By John Rezabek
Since beginning to commission fieldbus segments in early 2000, our site has used MTL-Relcoms FBT-3 and FBT-6 segment testers, the Fluke Scopemeter, and the Pepperl + Fuchs Advanced Diagnostics Module (ADM).
My plants main issue has been failing power conditionersback in 1999, our systems integrator mounted all of the originals right next to one another in rows of eight or more. The consequence is overheating, causing degradation which manifests itself as low-frequency noise. Often, the first clue we get is communication errors from devices.
The Fluke Scope Meter shows the issue when its more advanced. In at least one case, the problem wasnt obvious on the scope, but was detected on the FBT-6. The Relcom and P+F offerings listen to all the signals on the network and accumulate data (such as peak noise in the frequency bands) the whole time they are attached. This is better than staring at a screen and trying to catch something suspicious.
I havent tried the P+F on any of these because I have the backplane version, and all our P+F conditioners have been solid. P+F does have a portable model with identical functionality.
The Relcom offerings have a two-button interface for scrolling through the readings, a segment-powered LCD display (or USB-powered when one is uploading files to Excel on the FBT-6 only). Most everything you need to ensure adequate signal strength, signal-to-noise, shield termination errors, etc., is there. The jazzy coolness factor is low, but you get a wealth of information unavailable with a scope alone.
For extra jazzy coolness, its tough to beat the P+F ADM. You do need a Windows PC, but in theory you wont need a scope, since it already has this function built in. The interface is not real time. It samples for a few seconds, then displays what the module captured, which can then be zoomed in or out by many powers of 10. This is useful; even with a scope we zoom way out to look for the low-frequency variation we see when power conditioners start to die. You can set it to capture a certain transaction from a node (e.g. token pass from address 33). I think this would be invaluable if you had a suspect devicea potential bad actor that wasnt playing well. This function could be used to clear or indict a given device post-haste. The P+F also has preset (but adjustable) alarm levels for numerous parameters (noise, jitter, voltage levels, etc.) and lights a red LED if it determines somethings amiss.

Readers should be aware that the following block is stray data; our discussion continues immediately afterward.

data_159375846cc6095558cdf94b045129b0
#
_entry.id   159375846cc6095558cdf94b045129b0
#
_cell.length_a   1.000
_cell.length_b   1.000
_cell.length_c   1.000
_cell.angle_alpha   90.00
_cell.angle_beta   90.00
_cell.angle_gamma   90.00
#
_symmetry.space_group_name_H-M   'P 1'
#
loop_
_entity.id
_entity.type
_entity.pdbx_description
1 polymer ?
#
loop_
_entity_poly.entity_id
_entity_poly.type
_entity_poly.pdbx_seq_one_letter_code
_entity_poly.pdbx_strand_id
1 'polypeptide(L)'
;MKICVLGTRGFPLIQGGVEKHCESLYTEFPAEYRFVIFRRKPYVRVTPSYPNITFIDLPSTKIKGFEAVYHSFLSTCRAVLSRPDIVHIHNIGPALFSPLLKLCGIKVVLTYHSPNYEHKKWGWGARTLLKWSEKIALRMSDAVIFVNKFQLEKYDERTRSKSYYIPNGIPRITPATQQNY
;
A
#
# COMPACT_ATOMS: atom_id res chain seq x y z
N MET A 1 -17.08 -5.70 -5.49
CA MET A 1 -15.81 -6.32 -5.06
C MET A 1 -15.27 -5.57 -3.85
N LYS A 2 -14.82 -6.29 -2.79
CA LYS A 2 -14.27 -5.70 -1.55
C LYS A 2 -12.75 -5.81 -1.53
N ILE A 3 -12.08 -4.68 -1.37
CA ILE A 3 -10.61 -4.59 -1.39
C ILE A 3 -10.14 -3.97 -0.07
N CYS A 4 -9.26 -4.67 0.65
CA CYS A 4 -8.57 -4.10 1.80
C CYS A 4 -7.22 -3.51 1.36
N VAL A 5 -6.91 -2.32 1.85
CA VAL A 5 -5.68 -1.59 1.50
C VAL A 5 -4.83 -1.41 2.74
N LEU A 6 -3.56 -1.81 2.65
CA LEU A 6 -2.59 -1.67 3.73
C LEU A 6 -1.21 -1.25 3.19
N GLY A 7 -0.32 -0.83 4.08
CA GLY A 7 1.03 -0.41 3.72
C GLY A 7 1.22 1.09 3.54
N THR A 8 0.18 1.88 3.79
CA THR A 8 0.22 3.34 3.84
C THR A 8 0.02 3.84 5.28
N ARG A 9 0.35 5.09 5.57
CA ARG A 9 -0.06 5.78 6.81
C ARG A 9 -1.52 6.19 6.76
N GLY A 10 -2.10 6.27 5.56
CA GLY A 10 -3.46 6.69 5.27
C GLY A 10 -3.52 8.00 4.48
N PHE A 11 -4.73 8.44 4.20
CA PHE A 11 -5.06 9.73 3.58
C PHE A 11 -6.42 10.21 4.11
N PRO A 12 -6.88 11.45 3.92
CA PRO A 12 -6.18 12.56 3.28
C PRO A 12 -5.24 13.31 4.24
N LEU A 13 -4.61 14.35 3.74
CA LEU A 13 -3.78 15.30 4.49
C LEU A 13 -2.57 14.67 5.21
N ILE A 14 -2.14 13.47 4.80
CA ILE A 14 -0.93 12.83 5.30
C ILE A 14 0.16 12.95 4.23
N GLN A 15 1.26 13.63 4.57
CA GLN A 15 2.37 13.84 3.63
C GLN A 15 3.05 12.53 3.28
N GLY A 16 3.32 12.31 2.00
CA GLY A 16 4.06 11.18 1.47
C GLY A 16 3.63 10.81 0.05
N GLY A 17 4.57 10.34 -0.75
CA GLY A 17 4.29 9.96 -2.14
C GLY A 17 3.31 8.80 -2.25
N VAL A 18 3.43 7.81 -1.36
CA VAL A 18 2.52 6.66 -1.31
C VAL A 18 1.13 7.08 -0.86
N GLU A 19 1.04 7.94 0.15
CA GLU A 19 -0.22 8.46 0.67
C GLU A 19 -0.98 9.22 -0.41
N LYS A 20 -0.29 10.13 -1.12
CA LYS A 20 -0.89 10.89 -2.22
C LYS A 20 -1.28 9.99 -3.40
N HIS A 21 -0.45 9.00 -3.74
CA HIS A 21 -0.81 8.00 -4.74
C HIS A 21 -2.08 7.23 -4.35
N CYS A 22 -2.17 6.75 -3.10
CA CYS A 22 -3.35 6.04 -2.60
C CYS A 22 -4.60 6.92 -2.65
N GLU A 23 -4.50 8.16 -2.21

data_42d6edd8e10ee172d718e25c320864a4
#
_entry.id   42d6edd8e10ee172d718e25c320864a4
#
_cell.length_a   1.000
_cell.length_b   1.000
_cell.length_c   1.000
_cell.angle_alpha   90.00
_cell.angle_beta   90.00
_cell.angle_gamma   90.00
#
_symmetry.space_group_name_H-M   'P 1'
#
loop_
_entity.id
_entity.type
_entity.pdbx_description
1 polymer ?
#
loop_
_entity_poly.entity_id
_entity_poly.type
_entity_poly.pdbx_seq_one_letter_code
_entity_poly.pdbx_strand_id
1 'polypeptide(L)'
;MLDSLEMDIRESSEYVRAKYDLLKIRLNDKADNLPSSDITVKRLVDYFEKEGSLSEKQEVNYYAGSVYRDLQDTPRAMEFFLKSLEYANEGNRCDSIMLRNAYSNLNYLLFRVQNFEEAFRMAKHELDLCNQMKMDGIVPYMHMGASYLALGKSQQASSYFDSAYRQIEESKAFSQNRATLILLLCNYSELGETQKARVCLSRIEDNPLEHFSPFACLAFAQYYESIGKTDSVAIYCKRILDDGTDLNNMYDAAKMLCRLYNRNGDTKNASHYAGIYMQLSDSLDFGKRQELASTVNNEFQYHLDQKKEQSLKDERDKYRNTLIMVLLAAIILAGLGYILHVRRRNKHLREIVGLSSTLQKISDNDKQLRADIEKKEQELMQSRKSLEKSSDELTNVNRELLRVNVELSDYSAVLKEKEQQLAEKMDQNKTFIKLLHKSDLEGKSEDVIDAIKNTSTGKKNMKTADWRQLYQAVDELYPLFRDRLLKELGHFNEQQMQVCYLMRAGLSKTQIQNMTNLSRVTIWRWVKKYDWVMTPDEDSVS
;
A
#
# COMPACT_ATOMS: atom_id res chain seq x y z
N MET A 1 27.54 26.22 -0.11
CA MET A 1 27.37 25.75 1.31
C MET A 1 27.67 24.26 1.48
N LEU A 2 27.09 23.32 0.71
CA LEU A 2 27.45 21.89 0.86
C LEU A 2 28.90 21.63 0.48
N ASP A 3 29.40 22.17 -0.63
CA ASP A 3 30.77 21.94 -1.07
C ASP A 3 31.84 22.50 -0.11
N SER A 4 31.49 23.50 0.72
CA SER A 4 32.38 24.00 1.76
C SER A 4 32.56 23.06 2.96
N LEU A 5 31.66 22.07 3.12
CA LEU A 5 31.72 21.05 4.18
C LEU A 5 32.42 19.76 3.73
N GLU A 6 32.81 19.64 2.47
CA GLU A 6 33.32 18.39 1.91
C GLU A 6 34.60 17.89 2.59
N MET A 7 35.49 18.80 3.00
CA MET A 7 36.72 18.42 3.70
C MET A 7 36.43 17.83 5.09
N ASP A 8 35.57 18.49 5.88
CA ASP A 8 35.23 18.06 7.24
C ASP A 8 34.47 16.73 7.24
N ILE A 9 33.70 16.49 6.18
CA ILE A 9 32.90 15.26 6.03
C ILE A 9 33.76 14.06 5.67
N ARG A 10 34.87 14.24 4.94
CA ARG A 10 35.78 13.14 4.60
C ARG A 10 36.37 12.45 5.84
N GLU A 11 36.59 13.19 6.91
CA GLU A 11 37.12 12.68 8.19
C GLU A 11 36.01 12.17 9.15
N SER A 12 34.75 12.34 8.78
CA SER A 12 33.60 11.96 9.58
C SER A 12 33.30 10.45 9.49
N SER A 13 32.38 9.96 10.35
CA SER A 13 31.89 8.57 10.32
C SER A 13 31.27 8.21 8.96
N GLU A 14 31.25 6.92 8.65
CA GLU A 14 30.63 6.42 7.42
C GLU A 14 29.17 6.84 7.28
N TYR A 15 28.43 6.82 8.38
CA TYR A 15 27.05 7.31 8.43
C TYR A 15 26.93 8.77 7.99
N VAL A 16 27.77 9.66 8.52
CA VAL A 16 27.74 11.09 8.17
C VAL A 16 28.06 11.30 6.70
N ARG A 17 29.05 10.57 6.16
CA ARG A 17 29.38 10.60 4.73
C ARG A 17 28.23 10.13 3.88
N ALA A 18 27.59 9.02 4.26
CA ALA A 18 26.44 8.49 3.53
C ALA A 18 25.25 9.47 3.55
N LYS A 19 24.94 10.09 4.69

An interface for the ADMs FDT (field device tool) is in the works for Yokogawas PRM and Emersons AMS. Presently we have to use the Pactware DTM. The process of getting it going with the P+F ADM is reminiscent of SAP, or maybe like finding the Easter egg in Excel 2000. Im not sure where PACTware ands and the P+F DTM begins, but overall, it couls be more streamline and user-friendly. Once you get the P+F DTM open and pointed to the ADM, it is fairly easy and intuitive to access the diagnostics. To be fair, my interface may be more complex, since its intended for 16 or more ADMs. The single-unit interface may be easier.
The portable ADM connects to a PC via USB. Since its already certified for use in Division 2/ Zone 2 areas, you could obtain an IS laptop (GD-Itronixs GoBook XR-1 is one that offers this option) and connect to segments in most classified areas. The Relcom FBT-6 is approved for use in Division 1/ Zone 0.
So what do I grab when troubleshooting a suspect segment? More often than not, its the FBT-6. For me, its quicker, easier and detects perhaps 99% or more of likely issues. If I were putting 20 or 200 segments out in Siberia or the North Sea, I would give strong consideration to the P+F fixed modules or their competitors. I get the impression the P+F engineers set out to design a slick multi-segment fixed solution and adapted it to the portable. The way we workwith no dedicated PC for the DTMit takes more time and effort to get the interface going. If you were doing a large project and had a PC parked in the rack room for this purpose, it would be less of an issue.
Theres another portable tool: Emersons 375 Communicator. We havent tried one for testing fieldbus segments, but it has some of the same capabilities as the Relcom FBT series, according to its data sheets. If youre using it as an aid in commissioning fieldbus segments, Id be interested to hear about your experiences.